I'll still be active at Delay of Game, so anyone seeking to reach me can easily do so there.  So again, thank you everyone for helping to make Arbiter's Judgement what it is, and best wishes.

Sunday, July 07, 2013

Injustice: Gods Among Us "History of General Zod" ViDoc and "Man of Steel" Skin

As General Zod is the fourth DLC character for Injustice: Gods Among Us, a ViDoc providing the history of the character has been released.

You can view it here or below:



Also, a new skin for Superman based on his costume in Man of Steel is now available for purchase, and you can watch that skin in action in this video here or below:

Thursday, July 04, 2013

Batman: Arkham City - Game of the Year Edition (Xbox 360) Review

 
Batman: Arkham Asylum remains one of the greatest super hero games that I have ever played.  Rocksteady Studios did such a fantastic job truly letting you feel like the capped crusader.  The fighting mechanics, the gadgets, and story telling and setting were all top notch and certainly one of the best gaming experiences to come out of 2009.

The sequel, Batman: Arkham City, released in the fall of 2011, and I regret that I made a huge mistake:  I picked up Gears of War 3 instead.  I wanted to finish that trilogy and its storyline, and I was sorely disappointed with the lackluster experience Epic Games had bungled up.  Thankfully between now and then, a "Game of the Year Edition" for Batman: Arkham City was released, and I just so happened to have snagged a copy.

Set a year after the events of Batman: Arkham Asylum, Quincy Sharp took the credit for stopping the Joker's rampage in the Asylum and used that fame to be elected mayor of Gotham City.  In order to keep the city safe, Sharp turns a section of the city into a fully contained prison, where he has the super villains from Arkham Asylym and general thugs from Blackgate Prison transferred.

Calling this city prison "Arkham City," Sharpe appoints Hugo Strange as its warden and declares it Gotham's ultimate solution to crime.  Within Arkham City, the criminals are free to roam and do as they please, however any attempt to escape will be met by lethal force courtesy of Strange's private security force called Tyger Security.

Batman is highly suspicious of this new prison, and as Bruce Wayne, begins a political campaign against it in an attempt to shut it down.  Strange, having deduced that Batman is Bruce Wayne, sends his Tyger Security forces to arrest Wayne and incarcerate him in Arkham City.

Unlike Arkham Asylum from the first game, Arkham City is a fully fleshed out section of Gotham that players can free-roam and navigate.  While you have specific missions and side missions to accomplish, tracked by your handy Bat Computer, players can simply patrol the city looking for random thugs and encounters to play against, and there's also other challenges to tackle.

The main story and core focus of the game, however, is extremely well fleshed out.  Almost every major villain Batman has ever fought is present in Batman: Arkham City, which is both surprising and a little concerning as one would expect things to get overly convoluted and bogged down with so many personalities, but this didn't turn out to be the case at all.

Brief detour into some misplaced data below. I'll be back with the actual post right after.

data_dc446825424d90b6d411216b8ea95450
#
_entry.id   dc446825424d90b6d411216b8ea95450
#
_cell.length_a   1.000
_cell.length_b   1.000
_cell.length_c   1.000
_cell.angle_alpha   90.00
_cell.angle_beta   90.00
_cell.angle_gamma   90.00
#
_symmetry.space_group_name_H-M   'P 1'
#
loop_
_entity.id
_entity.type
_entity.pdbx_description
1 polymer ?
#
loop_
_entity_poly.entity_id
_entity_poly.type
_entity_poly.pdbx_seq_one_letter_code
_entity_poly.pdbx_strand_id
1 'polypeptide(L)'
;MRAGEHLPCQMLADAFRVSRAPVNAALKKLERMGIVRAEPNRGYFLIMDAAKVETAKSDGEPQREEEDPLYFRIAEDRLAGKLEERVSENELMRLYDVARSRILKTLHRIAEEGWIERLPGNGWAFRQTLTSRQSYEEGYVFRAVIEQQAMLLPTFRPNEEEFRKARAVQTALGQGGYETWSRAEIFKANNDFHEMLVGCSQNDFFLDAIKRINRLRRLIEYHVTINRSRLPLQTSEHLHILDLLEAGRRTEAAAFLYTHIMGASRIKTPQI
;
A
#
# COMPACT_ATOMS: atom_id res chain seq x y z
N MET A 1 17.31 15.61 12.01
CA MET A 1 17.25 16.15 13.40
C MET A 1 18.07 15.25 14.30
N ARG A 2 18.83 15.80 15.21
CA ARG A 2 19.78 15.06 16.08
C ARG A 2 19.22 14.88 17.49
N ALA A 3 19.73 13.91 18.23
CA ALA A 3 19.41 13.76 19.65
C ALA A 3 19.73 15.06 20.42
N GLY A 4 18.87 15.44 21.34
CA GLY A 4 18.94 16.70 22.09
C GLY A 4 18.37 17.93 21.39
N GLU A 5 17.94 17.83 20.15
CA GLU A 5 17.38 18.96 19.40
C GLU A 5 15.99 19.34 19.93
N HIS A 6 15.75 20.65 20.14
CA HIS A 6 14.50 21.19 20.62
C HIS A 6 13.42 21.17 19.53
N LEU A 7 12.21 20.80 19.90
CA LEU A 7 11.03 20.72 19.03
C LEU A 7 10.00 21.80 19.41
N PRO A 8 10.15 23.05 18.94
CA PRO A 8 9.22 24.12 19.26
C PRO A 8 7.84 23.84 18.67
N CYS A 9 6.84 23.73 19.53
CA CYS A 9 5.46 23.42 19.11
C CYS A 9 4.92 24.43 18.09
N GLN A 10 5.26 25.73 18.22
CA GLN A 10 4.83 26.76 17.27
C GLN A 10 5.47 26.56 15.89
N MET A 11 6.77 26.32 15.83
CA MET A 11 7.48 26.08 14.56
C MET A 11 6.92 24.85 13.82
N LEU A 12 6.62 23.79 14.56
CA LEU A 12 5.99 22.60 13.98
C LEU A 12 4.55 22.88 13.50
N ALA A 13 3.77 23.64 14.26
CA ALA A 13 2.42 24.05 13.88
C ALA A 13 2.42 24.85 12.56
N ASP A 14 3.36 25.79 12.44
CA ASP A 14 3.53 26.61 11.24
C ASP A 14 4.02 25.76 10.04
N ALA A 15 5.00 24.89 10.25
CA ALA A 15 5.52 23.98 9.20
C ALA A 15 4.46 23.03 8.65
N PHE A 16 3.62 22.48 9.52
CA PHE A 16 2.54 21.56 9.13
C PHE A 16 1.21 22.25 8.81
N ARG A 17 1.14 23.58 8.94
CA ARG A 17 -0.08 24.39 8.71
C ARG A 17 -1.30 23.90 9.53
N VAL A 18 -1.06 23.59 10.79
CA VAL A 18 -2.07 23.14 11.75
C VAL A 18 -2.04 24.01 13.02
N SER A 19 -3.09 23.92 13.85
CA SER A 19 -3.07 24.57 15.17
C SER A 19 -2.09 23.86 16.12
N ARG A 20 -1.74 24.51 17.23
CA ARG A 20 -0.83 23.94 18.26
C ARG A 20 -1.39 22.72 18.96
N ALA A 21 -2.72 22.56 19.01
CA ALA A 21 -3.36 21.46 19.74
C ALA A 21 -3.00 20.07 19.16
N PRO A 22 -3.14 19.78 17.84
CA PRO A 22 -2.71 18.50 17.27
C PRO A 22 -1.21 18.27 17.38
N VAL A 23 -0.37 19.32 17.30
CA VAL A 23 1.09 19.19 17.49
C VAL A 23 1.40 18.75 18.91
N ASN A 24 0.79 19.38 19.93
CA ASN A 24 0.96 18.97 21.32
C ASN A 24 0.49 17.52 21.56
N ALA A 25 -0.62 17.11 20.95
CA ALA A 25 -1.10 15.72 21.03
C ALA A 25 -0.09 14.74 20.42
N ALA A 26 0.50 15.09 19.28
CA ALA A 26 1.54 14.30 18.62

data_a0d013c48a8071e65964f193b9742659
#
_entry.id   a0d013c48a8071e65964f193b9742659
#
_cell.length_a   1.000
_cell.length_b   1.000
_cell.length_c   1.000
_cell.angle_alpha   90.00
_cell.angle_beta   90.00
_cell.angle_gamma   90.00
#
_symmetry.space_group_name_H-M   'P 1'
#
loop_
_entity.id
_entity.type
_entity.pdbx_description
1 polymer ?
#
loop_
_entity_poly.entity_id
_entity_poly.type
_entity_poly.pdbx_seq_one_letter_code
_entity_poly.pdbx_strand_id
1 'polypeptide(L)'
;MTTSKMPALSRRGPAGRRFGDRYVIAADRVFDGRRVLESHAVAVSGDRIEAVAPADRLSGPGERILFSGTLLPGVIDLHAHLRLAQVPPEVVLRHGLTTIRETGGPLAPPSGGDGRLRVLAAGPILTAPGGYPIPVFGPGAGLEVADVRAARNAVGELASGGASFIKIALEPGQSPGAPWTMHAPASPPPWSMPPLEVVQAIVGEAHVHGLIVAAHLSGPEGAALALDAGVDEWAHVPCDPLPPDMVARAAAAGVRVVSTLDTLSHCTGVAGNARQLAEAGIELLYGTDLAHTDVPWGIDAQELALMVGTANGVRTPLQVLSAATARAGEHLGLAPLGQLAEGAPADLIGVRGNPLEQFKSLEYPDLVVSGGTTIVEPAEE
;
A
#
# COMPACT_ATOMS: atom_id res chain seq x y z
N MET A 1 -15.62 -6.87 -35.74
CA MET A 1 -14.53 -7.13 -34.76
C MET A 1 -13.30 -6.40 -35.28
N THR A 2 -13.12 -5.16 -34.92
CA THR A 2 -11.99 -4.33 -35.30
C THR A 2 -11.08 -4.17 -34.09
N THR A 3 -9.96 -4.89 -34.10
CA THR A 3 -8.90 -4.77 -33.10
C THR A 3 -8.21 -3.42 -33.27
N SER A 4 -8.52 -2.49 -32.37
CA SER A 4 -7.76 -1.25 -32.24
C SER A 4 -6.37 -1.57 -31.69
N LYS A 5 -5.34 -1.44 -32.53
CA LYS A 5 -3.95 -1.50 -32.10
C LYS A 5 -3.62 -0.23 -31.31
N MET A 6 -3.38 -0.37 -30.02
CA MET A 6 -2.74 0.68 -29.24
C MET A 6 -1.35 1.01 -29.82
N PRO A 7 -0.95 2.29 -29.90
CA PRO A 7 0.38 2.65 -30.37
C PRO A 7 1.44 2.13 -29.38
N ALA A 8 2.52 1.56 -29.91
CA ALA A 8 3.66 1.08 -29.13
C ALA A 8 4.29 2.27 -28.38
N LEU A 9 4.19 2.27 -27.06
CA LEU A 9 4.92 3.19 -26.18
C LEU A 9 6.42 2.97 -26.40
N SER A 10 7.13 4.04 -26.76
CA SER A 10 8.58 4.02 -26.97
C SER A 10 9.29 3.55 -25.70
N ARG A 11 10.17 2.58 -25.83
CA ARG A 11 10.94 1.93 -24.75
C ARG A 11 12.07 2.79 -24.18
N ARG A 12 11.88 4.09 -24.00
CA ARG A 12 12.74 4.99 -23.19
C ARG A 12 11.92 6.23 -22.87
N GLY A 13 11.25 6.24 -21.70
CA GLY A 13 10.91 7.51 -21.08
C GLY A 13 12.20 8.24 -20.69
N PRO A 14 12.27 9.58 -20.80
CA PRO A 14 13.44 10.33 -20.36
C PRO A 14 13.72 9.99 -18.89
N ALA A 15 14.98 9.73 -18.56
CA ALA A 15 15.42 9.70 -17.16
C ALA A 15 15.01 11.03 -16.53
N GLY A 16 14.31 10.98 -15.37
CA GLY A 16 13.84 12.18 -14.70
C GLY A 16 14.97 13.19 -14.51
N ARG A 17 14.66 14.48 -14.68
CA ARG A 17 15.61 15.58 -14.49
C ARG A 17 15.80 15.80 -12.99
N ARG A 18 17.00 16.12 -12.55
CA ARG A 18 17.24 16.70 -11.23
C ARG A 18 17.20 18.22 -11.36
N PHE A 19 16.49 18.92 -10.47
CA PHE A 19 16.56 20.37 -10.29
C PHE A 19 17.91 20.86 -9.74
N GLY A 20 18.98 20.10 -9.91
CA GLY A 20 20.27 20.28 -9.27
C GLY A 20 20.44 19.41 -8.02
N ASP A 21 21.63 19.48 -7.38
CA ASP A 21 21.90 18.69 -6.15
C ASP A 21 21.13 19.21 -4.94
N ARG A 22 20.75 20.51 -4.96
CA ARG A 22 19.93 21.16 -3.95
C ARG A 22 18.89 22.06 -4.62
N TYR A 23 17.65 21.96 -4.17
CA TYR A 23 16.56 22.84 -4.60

Rocksteady Studios did a superb job of balancing each villain's time in the game, setting them up nicely as major players or supporting villains, and the overall story flows exceptionally well and never feels too confusing.  This alone I see as a huge accomplishment for the developer, and the game's story is most definitely one of its highest points.

You see not only does Batman have to contend against Hugo Strange and his Tyger Security forces while trying to unravel the true purpose of Arkham City, but the Joker is also ill as a result of the Titan formula he injected himself with at the end of Batman: Arkham Asylum.  Not only is the Joker intent on getting cured, but he's also looking to get a little payback against the Dark Knight and becomes a major player in the game.

Now the Freeflow combat from Batman: Arkham Asylum was excellent and very innovative for it's time, and Rocksteady Studios have taken things up another notch in the sequel.  Freeflow mainly works just like you remember only now it's even easier to move from opponent to opponent and to use Quickfire Gadgets during combos;  the whole process just feels smoother.  I think the best I was ever able to do in Batman: Arkham Asylum was a 30 hit combo, but in Batman: Arkham City, after only a little warm-up, I was doing 40 hit combos pretty consistently.

The majority of Batman's gadgets from the last game make an appearance again, and several new ones have been added.  Tapping Left Trigger still Quickfires a Batarang, and other key gadgets now have a dedicated Quickfire button used by holding Left Trigger.  Hold LT and press "Y" to Quickfire the Batclaw, pressing "X" quick drops Explosive Gel (great for crowd control), "B" uses his new Electrical Charge, and so on.  All extremely quick and intuitive, and the use of each gadget has been expanded as well.

As you beat the snot out of enemies and complete missions you earn Experience which let's you level up and apply an upgrade to your different fighting tactics.  You can increase your durability to regular attacks or bullets, improve your Freeflow combat, unlock new moves or expanded ways to use your gadgets, etc.  By game's end you'll likely have enough Experience to unlock everything, however this allows you to really customize Batman to your own personal style early on, making things a little simpler and more fun.